Getting US approval for Israel’s September 6 raid on Syria’s nuclear facility

The Times of London provides more detail on the September 6 raid. The Israeli military stole nuclear material from Syria to prove its North Korean fingerprint sometime during the summer:

Israeli commandos seized nuclear material of North Korean origin during a daring raid on a secret military site in Syria before Israel bombed it this month, according to informed sources in Washington and Jerusalem. The attack was launched with American approval on September 6 after Washington was shown evidence the material was nuclear related, the well-placed sources say.

They confirmed that samples taken from Syria for testing had been identified as North Korean. This raised fears that Syria might have joined North Korea and Iran in seeking to acquire nuclear weapons. Israeli special forces had been gathering intelligence for several months in Syria, according to Israeli sources. They located the nuclear material at a compound near Dayr az-Zwar in the north.

Evidence that North Korean personnel were at the site is said to have been shared with President George W Bush over the summer. A senior American source said the administration sought proof of nuclear-related activities before giving the attack its blessing.

It seems likely that the US participated in the execution of the September 6 raid in a more significant way than has been yet acknowledged.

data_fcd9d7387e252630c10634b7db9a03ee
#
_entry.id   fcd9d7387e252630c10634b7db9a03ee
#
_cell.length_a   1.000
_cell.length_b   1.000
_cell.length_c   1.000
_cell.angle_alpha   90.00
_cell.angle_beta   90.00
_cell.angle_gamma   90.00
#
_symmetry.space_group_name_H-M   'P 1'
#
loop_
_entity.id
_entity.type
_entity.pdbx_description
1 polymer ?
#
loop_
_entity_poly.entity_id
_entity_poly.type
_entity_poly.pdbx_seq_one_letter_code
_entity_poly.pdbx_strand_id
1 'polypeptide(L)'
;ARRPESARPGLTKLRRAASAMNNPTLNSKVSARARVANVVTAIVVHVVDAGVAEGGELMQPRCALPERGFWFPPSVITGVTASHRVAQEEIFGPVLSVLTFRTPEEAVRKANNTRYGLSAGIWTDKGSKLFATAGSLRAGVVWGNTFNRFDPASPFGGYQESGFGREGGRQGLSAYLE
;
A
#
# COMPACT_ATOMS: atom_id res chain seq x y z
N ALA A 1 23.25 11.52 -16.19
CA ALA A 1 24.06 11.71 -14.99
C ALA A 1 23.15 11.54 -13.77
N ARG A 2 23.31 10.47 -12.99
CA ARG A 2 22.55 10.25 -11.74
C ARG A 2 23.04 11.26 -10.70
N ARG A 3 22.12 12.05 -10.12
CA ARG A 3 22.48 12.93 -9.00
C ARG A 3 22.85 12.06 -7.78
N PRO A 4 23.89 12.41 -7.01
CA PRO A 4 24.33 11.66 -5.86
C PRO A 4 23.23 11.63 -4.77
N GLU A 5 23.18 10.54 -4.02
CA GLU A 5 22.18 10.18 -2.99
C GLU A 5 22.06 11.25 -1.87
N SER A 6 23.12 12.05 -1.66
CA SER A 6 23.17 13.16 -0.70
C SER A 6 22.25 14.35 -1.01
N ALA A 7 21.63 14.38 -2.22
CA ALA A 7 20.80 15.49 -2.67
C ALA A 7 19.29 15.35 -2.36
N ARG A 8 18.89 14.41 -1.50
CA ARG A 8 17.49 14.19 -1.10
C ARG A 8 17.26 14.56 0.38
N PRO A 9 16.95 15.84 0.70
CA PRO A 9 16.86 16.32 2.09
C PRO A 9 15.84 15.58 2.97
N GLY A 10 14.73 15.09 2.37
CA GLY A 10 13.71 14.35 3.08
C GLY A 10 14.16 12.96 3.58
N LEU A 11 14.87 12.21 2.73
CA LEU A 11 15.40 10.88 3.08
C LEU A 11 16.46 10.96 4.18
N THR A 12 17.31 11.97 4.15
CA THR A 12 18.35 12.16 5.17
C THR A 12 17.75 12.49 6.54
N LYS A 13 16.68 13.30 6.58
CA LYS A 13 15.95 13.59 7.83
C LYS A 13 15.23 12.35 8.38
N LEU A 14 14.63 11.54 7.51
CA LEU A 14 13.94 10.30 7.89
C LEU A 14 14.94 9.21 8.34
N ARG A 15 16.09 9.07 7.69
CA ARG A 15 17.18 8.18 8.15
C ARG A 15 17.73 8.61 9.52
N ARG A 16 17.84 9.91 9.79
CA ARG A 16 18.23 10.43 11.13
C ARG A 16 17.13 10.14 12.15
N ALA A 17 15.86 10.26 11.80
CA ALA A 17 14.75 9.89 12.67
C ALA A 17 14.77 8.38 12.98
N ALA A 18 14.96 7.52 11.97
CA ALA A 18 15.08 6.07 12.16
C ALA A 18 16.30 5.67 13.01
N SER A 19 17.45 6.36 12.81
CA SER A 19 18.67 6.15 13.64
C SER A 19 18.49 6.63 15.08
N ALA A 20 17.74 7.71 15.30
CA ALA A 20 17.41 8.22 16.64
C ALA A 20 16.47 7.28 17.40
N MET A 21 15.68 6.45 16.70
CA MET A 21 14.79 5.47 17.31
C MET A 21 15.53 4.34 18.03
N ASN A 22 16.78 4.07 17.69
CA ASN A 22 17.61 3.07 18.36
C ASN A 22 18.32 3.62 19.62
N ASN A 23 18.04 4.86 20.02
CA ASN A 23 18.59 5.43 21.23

UPDATE

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From the NYT on October 27, 2007:

Yet Another Photo of Site in Syria, Yet More Questions — The mystery surrounding the construction of what might have been a nuclear reactor in Syria deepened yesterday, when a company released a satellite photo showing that the main building was well under way in September 2003 — four years before Israeli jets bombed it.

The long genesis is likely to raise questions about whether the Bush administration overlooked a nascent atomic threat in Syria while planning and executing a war in Iraq, which was later found to have no active nuclear program.

A senior American intelligence official said yesterday that American analysts had looked carefully at the site from its early days, but were unsure then whether it posed a nuclear threat.

In the time before the Iraq war, President Bush and his senior advisers sounded many alarms about Baghdad’s reconstituting its nuclear program. But they have never publicly discussed what many analysts say appears to have been a long-running nuclear effort next door.

Yesterday independent analysts, examining the latest satellite image, suggested that work on the site might have begun around 2001, and the senior intelligence official agreed with that analysis. That early date is potentially significant in terms of North Korea’s suspected aid to Syria, suggesting that North Korea could have begun its assistance in the late 1990s.

It’s probably even worse than we think.

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